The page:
The Berlin Jewish Community

The Berlin Jewish Community : Enlightenment, Family and Crisis, 1770-1830

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The Berlin Jewish community was both the pioneer in intellectual modernization and the first to experience a crisis of modernity. This original and imaginative book connects intellectual and political transformation with the social structures and daily activities of the Jewish community. Steven M. Lowenstein has used extraordinarily rich documentation about the life of Berlin Jewry in the period and assembled a collective biography of the entire community of Berlin Jews. He has examined tax lists, subscription lists, genealogical records, and address lists as well as kosher meat accounts to give us a vivid picture of daily life. On another level in detailing the complexity of Jewish life in Berlin during this period, this book illuminates the connections between the "peaceful stage" of enlightenment and the crisis that followed.show more

Product details

  • Hardback | 312 pages
  • 158 x 232 x 32mm | 639.56g
  • Oxford University Press Inc
  • New York, United States
  • English
  • 8 pp halftones, maps, tables
  • 0195083261
  • 9780195083262

Back cover copy

Berlin Jewry was the first major Jewish community to undergo the process of modernization which has since swept most of world Jewry. The process of adaptation to the cultural, linguistic and political life of the majority culture first proposed by intellectuals of the Jewish Enlightenment (Haskala) was accompanied by a thoroughgoing crisis of Jewish identity. Berlin Jewry was soon faced by patterns of illegitimacy, marital breakdown and conversion to Christianity on a scale never witnessed before. Scholars have long debated the severity of the crisis of Berlin Jewry as well as its connection to the philosophy and practice of the Jewish Enlightenment. The Berlin Jewish Community endeavors to settle much of the debate through a collective biography of all 3,500 Jews in Berlin at the time. The extraordinarily rich documentation about the life of Berlin Jewry in the period makes it possible to trace the personal and family connections between those involved in modernizing activities with those involved in the later crisis. The results of this study show that one in four families had members that converted and that pro-Enlightenment families were more likely to have converted relatives than were traditionalists. This correlation is not simply a matter of Enlightenment "responsibility" for the crisis, but rather was produced by a very complex and often contradictory process of moving from traditional to modern Jewish life. In this original and imaginative book, Steven M. Lowenstein presents definitive data on the dimensions and social dynamics of the crisis of Berlin Jewry at the end of the eighteenth century. It will be of interest to scholars and students of modern Jewish history, Germanhistory, social history, and modern Jewish religious and intellectual developments.show more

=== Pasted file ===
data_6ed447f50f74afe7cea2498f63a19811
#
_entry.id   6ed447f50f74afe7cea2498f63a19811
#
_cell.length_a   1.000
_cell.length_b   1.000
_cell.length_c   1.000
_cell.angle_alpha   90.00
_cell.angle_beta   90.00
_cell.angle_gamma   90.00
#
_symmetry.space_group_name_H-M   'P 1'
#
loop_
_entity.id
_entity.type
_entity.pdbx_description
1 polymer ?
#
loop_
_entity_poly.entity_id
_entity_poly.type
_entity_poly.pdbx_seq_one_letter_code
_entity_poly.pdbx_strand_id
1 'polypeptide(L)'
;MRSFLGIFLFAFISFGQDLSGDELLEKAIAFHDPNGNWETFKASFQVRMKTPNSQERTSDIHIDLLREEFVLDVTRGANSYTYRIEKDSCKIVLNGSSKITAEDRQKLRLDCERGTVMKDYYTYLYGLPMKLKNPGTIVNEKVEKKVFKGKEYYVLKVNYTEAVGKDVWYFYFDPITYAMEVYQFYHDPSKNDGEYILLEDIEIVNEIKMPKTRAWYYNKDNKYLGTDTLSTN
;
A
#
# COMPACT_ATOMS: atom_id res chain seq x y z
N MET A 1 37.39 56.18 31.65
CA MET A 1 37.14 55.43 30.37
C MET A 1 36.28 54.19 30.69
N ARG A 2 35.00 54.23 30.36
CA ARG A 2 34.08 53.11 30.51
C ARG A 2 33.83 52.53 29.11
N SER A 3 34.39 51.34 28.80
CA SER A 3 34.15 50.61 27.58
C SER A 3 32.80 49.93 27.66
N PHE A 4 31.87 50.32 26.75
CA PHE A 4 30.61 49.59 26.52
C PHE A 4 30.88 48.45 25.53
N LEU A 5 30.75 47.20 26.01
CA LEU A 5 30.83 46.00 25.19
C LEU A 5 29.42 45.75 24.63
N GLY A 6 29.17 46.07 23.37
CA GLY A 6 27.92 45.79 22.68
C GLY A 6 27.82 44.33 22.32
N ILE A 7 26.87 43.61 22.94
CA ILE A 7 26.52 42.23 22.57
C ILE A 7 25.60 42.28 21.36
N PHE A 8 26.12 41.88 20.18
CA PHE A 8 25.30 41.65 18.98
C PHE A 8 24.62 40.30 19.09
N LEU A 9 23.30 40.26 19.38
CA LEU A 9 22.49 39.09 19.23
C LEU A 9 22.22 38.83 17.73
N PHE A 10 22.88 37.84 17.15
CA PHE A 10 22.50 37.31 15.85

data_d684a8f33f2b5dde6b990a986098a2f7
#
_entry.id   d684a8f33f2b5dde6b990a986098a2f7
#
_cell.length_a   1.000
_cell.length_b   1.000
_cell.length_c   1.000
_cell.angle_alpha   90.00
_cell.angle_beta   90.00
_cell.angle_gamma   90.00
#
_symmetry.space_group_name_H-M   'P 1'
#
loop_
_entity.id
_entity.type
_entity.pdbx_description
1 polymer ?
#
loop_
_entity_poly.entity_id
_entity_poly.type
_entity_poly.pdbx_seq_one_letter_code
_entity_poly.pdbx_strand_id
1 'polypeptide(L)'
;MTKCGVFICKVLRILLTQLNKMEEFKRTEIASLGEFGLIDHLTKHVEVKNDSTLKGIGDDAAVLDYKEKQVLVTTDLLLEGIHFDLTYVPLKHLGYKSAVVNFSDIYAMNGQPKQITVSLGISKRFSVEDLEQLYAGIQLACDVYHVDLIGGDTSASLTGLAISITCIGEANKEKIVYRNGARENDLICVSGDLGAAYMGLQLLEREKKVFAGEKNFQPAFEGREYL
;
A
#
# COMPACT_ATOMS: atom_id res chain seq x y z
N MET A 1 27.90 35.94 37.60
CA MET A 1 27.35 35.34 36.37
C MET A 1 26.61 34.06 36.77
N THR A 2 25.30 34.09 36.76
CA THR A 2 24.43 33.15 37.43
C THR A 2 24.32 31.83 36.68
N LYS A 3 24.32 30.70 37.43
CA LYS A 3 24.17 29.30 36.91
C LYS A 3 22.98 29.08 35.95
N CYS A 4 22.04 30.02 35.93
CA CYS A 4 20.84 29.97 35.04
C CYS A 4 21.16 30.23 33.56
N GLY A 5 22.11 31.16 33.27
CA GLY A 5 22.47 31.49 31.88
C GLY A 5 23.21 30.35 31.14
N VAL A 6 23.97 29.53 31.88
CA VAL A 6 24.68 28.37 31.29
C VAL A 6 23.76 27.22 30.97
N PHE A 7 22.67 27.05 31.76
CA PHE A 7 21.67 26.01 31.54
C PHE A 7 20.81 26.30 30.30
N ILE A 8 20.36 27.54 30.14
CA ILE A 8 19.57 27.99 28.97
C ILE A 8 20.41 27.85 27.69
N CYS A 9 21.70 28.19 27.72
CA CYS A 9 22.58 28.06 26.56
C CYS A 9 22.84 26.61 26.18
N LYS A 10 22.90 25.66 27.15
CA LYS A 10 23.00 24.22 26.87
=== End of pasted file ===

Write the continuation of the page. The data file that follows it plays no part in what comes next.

Review quote

This is a very thorough and systematic work ... this book provides a genuinely Jewish approach, and its findings form a very welcome addition to our knowledge. * Christopher Harvie, University of Tubingen, British Journal for Eighteenth-century Studies, vol. 19, part 2, Autumn 1996 *show more